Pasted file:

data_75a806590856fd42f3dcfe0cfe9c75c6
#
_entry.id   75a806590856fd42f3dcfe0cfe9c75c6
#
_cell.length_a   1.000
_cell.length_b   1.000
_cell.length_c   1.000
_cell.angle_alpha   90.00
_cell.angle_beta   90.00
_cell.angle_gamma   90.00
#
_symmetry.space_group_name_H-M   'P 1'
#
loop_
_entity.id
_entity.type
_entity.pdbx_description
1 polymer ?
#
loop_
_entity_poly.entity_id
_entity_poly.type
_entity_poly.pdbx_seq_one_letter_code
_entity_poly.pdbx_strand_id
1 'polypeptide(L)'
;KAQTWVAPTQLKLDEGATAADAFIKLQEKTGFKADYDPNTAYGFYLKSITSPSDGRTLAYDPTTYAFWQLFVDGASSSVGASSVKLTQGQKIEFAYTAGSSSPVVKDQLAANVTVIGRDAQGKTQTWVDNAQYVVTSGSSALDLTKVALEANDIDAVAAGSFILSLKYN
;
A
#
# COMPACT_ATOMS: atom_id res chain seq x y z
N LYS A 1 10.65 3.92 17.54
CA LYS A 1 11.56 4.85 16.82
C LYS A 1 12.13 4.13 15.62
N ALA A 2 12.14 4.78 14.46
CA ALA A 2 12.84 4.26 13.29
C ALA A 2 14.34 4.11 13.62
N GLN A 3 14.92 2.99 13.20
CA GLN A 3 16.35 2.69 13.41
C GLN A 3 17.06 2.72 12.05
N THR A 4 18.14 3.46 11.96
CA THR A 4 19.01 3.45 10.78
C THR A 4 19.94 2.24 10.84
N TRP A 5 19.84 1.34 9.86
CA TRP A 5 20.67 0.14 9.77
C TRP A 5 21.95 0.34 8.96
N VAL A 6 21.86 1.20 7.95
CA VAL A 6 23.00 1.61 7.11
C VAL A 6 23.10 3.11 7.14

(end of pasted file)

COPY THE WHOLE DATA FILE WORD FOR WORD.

data_75a806590856fd42f3dcfe0cfe9c75c6
#
_entry.id   75a806590856fd42f3dcfe0cfe9c75c6
#
_cell.length_a   1.000
_cell.length_b   1.000
_cell.length_c   1.000
_cell.angle_alpha   90.00
_cell.angle_beta   90.00
_cell.angle_gamma   90.00
#
_symmetry.space_group_name_H-M   'P 1'
#
loop_
_entity.id
_entity.type
_entity.pdbx_description
1 polymer ?
#
loop_
_entity_poly.entity_id
_entity_poly.type
_entity_poly.pdbx_seq_one_letter_code
_entity_poly.pdbx_strand_id
1 'polypeptide(L)'
;KAQTWVAPTQLKLDEGATAADAFIKLQEKTGFKADYDPNTAYGFYLKSITSPSDGRTLAYDPTTYAFWQLFVDGASSSVGASSVKLTQGQKIEFAYTAGSSSPVVKDQLAANVTVIGRDAQGKTQTWVDNAQYVVTSGSSALDLTKVALEANDIDAVAAGSFILSLKYN
;
A
#
# COMPACT_ATOMS: atom_id res chain seq x y z
N LYS A 1 10.65 3.92 17.54
CA LYS A 1 11.56 4.85 16.82
C LYS A 1 12.13 4.13 15.62
N ALA A 2 12.14 4.78 14.46
CA ALA A 2 12.84 4.26 13.29
C ALA A 2 14.34 4.11 13.62
N GLN A 3 14.92 2.99 13.20
CA GLN A 3 16.35 2.69 13.41
C GLN A 3 17.06 2.72 12.05
N THR A 4 18.14 3.46 11.96
CA THR A 4 19.01 3.45 10.78
C THR A 4 19.94 2.24 10.84
N TRP A 5 19.84 1.34 9.86
CA TRP A 5 20.67 0.14 9.77
C TRP A 5 21.95 0.34 8.96
N VAL A 6 21.86 1.20 7.95
CA VAL A 6 23.00 1.61 7.11
C VAL A 6 23.10 3.11 7.14